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Photographers Beware! Big Brother Is Watching You

Dan Bluemel: The next time you want to take a photograph in public, take pause, for that snapshot may land your personal information in federal counter-terrorism databases for the next 30 years.

The next time you want to take a photograph in public, take pause, for that snapshot may land your personal information in federal counter-terrorism databases for the next 30 years.


Photographers, both amateur and professional, as well as tourists, artists, college students, contractors, engineers, journalists, activists and others, have been secretly reported to the FBI by Los Angeles County sheriff’s deputies for nothing more than taking pictures, according to documents obtained from a public records request filed by the ACLU of Southern California. (See below.)

The request comprises 104 Suspicious Activity Reports, or SARs, a type of report that is filed when law enforcement believe they have witnessed behavior that may be linked to terrorism. Anyone who takes photographs of what might be considered critical infrastructure, such as cityscapes, public transportation or industrial facilities, are subject to being reported.

Peter Bibring, a senior staff attorney for the ACLU of Southern California, said photography is the second most common reason SARs are filed, the first being abandoned packages. He has two concerns about connecting photography to terrorism. First, he said, is a person’s encounter with law enforcement, such as being detained and questioned for engaging in lawful activity.

“You take an officer who has been trained that photography indicates terrorism and ask that officer to interact with somebody taking pictures, the concern is they are going to unjustifiably act as if the person is a terrorist,” he said. “What we are seeing is officers acting as if simply taking photographs on a public street gives them reason to believe you are a terrorist and then therefore detain you.”

Secondly, Bibring questions what will happen to a person once their personal information is in counter-terrorism databases. For instance, it is not yet known if such SARs will lead to future police detentions, difficulty in traveling or finding government work.

“There is concern that by including such innocuous information in a database of potential terrorists, the government will convey the impression that where there is smoke there is fire,” he said. “It’s just unclear what effect being listed in those databases may have.”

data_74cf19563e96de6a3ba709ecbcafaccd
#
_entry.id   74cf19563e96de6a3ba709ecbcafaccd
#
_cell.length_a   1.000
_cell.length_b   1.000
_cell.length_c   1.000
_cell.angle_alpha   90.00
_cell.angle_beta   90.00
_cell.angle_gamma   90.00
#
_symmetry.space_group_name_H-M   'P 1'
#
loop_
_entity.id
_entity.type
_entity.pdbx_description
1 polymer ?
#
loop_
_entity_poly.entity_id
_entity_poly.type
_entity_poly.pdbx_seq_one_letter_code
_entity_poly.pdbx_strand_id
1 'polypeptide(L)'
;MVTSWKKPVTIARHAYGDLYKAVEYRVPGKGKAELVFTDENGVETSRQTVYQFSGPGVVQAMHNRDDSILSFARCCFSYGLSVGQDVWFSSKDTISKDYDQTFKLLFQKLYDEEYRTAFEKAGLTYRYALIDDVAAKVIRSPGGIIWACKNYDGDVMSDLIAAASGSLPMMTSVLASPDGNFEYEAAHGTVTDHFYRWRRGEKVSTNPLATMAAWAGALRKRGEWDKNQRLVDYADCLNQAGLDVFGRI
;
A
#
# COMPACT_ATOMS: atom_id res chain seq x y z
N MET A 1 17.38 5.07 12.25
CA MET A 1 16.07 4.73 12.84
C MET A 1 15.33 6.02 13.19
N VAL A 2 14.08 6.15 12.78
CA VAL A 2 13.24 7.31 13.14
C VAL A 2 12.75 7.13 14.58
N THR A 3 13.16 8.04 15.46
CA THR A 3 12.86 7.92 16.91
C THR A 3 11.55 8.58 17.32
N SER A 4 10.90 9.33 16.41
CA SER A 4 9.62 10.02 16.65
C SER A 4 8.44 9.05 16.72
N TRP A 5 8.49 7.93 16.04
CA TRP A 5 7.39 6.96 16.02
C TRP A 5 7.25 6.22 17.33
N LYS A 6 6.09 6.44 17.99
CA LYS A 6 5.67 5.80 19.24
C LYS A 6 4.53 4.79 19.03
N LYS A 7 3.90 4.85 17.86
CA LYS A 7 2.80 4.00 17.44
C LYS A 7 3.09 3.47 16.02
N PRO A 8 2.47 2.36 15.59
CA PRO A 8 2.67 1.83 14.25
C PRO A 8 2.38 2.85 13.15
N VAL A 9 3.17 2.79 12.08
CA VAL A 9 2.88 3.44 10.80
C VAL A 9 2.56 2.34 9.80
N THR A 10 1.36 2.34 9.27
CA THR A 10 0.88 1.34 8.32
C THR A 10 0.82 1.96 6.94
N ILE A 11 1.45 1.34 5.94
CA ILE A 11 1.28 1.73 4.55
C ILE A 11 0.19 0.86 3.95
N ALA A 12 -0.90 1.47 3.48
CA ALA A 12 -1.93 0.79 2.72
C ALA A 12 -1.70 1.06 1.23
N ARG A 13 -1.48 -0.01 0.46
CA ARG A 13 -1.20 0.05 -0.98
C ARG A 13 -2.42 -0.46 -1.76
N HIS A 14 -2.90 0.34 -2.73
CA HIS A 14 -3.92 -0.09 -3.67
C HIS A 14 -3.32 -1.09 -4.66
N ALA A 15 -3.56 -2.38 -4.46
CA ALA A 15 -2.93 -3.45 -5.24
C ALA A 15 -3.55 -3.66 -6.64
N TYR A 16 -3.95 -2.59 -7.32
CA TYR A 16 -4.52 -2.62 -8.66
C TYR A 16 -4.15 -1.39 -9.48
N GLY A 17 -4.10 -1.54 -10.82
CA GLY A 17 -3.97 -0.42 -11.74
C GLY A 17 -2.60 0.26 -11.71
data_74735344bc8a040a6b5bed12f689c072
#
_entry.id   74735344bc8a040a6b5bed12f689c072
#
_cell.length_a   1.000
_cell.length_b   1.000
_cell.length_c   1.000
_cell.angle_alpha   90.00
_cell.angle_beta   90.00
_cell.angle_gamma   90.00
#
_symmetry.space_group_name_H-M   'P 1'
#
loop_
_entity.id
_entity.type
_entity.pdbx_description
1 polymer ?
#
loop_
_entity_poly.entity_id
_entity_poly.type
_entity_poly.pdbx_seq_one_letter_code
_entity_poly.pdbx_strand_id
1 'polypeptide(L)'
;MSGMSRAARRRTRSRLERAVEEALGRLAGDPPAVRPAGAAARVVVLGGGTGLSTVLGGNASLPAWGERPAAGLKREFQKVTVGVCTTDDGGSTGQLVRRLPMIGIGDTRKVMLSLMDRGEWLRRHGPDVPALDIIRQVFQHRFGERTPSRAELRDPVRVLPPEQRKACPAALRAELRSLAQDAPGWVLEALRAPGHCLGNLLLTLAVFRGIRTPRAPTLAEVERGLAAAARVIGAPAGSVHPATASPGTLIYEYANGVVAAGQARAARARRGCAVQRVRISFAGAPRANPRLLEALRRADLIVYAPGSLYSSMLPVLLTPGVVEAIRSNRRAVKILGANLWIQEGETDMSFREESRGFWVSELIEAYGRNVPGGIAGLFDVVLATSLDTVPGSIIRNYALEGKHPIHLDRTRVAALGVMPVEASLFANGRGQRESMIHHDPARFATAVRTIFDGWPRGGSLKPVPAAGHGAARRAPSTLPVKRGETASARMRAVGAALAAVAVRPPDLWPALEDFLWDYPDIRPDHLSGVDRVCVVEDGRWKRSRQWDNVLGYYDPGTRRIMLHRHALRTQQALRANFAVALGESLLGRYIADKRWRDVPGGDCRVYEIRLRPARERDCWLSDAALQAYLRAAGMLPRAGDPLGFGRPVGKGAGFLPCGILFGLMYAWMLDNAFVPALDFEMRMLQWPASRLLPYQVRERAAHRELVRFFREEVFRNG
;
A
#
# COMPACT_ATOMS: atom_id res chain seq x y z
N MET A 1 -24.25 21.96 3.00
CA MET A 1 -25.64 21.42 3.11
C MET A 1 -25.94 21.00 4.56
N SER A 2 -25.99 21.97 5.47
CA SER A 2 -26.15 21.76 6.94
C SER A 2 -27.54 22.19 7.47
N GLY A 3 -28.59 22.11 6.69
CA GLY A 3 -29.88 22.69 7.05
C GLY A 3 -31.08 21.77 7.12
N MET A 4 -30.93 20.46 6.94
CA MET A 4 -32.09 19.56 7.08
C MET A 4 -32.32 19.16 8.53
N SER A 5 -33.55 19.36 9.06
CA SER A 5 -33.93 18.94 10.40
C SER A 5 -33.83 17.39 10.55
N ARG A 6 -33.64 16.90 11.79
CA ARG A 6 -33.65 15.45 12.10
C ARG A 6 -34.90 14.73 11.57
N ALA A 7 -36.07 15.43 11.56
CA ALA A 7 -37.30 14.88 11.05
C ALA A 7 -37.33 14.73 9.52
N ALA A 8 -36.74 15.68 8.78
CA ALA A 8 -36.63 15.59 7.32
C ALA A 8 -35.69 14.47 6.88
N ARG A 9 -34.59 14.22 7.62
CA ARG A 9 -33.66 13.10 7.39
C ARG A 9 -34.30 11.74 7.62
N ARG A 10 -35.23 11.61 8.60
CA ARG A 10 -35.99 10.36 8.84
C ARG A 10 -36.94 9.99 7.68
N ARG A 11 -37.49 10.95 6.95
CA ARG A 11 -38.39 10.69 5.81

Since the creation of the SAR program, the Dept. of Justice had been concerned with civil liberties, stressing the need to properly train officers for reporting on suspicious behavior. In 2012, 700 law enforcement officers were surveyed by the program’s Program Management Office regarding its SAR Line Officer Training. Eighty-four percent said they were provided “abundant information on the protection of privacy, civil rights, and civil liberties.”

“Ensuring that SAR information is properly reviewed and vetted is critical to … protecting citizens’” rights and liberties, states the program’s 2012 yearly report. But, what the Justice Department thinks is protecting rights and liberties differs with those on the receiving end of the SAR program.

The ACLU of Southern California is currently suing the sheriff’s department for violating the rights of photographers, which is why the SARs they have obtained focus solely on photography. The lawsuit concerns three LA-area photographers who had been detained and questioned numerous times by deputies. One such encounter was recorded in 2009 and posted on YouTube by Shawn Nee, one of the plaintiffs in the lawsuit.

Nee was taking photographs of the Hollywood-Western Metro station when approached by a deputy. Although Nee was doing nothing illegal, he was told he was being detained because taking photographs was “against MTA rules,” which it is not. Nee was asked for his ID and questioned as to why he was taking photographs.

“I want to know if you are in cahoots with al-Qaida,” explained the deputy in the video.

One notable trait of the SARs obtained by the ACLU was the aggressiveness with which some deputies would approach subjects. In some cases, after deputies obtained an individual’s personal information via their vehicle license plates, they would contact the subjects at home, asking for an explanation of their photography. One SAR documents how two subjects felt compelled to email their photographs to law enforcement in an effort to clear their names.

Deputies at times would ask for possession of a subject’s camera to view the photographs. If a subject refused, it appeared only to heighten their suspicions of the subject. In some cases, subjects were informed, either by deputies or private security, their photography was not allowed and told to leave the area.

“Most of the problems arise on public streets, where people have a right to be and there is no law limiting photography,” said Bibring. “Too often that takes the form of an actual detention, even when there is no basis to think that the person is violating any law.”

Part of the problem with the SAR system, said Bibring, is in its loose legal language. Critics in the legal community have said the FBI’s standard for initiating a SAR, that observed behavior must be “reasonably indicative” of planning a terrorist attack, is vague and outside the long-standing, legal norm of “reasonable suspicion.”

“To a lawyer, the fact they say “reasonably indicative” instead of “reasonable suspicion” is very obvious,” said Bibring. “They are deliberately avoiding a legal term that courts, civil liberties advocates and police officers all know how to define and are instead using a new term, the meaning of which is not clear or not known.”